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Chaff slows eating.

Horses are naturally adapted to eat roughage. It takes longer to eat and digest than concentrate feed.

It has become popular to add chaff or chopped straw to concentrate feed to make horses eat it more slowly. But there has been little scientific work to demonstrate that the practice has the desired effect.

Now a study by Dr Andrea Ellis, of Nottingham Trent University, and co-workers at Waltham and Spillers shows that it does.

They measured the time taken for horses to eat 1kg of various feeds and the average number of chews per minute. They evaluated the effect of including 10%, 20% or 30% of straw, chopped into either 2.5cm or 4cm lengths, to a trial pellet fibre mix (containing 10% short cropped lucerne).

The rate of chewing remained about the same regardless of the type of food fed. But the type of food had a significant effect on the rate of intake and the total number of chews per kg.

Diets containing added straw were eaten much more slowly than their normal diet mix, (containing 50% pellets, 15% lucerne-straw chaff, and 35% soaked sugar beet pulp), their normal diet and the trial pellets on their own. There was no significant effect of increasing the straw content above 20%, although the intake rate did decrease, leading to an increased time spent on feed intake for 1kg of feed as illustrated below.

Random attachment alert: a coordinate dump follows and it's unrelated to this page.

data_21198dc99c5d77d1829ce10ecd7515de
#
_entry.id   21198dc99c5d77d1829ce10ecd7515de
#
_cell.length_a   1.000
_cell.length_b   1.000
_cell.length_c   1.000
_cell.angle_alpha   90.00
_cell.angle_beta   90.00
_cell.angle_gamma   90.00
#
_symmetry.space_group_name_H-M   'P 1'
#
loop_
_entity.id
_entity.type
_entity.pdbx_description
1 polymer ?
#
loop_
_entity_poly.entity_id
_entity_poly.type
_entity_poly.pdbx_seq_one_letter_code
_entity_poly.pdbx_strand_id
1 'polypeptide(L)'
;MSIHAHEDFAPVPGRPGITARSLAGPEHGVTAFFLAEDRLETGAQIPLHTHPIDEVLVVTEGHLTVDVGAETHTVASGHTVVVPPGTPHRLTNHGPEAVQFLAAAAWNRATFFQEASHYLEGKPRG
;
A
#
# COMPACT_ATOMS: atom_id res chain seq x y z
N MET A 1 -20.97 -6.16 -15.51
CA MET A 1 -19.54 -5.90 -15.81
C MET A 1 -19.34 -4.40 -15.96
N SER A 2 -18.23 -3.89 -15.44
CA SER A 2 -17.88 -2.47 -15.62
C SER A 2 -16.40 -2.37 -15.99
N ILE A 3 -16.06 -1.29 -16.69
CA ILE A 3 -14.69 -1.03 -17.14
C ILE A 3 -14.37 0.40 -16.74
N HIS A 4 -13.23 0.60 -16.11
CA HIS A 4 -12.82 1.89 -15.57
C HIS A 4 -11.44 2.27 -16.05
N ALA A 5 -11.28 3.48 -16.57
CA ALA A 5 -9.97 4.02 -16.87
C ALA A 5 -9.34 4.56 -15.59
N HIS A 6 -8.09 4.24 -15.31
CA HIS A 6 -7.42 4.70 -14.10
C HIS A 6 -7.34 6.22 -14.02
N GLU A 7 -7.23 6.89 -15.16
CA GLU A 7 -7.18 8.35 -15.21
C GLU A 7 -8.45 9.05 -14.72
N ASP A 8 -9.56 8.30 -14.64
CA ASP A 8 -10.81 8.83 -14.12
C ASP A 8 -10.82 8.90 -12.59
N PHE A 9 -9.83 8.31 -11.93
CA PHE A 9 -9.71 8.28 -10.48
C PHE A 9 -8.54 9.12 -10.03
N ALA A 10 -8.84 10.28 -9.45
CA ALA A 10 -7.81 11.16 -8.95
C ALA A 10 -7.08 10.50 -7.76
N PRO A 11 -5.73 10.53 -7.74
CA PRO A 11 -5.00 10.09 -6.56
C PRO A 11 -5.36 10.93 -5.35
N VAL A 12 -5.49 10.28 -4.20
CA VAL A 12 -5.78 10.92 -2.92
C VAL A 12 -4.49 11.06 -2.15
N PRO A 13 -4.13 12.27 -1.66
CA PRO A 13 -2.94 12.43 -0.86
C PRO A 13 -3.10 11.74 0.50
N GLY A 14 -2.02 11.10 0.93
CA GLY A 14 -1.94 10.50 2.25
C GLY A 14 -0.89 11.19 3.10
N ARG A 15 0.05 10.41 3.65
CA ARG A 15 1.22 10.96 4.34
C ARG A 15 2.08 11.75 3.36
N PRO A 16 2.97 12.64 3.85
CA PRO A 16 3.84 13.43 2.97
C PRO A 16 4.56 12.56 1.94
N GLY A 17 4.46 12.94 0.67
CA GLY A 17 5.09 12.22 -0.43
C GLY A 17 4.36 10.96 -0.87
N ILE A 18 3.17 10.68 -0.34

So adding chaff can result in horses spending more time eating their concentrate ration.

This could have health benefits for the horse. Increased buffering by saliva in the stomach may reduce the risk of stomach ulcers. Choke may be less likely because of more saliva being mixed with the bolus of food, and the food being eaten more slowly and chewed more thoroughly.

One interesting finding was that the normal diet mix was eaten more quickly than a trial diet containing similar amounts of chaff (but without the sugar beet pulp). The investigators suggest that this was probably due to the higher moisture content when the soaked sugar beet pulp was included. Chopped straw may only have a beneficial effect in slowing intake if it is added to a high dry matter diet. The investigators suggest that this is an area that needs more research.

Source: Equine Nutrition Conference, Hannover.

Further reading: Adding chopped straw to concentrate feed: The effect of inclusion rate and particle length on intake behaviour of horses. Andrea D Ellis, Samantha Thomas, Kate Arkell, Patricia Harris. Proc Equine Nutrition Conference Pferdeheilkunde (2005) 21, 35 - 37.

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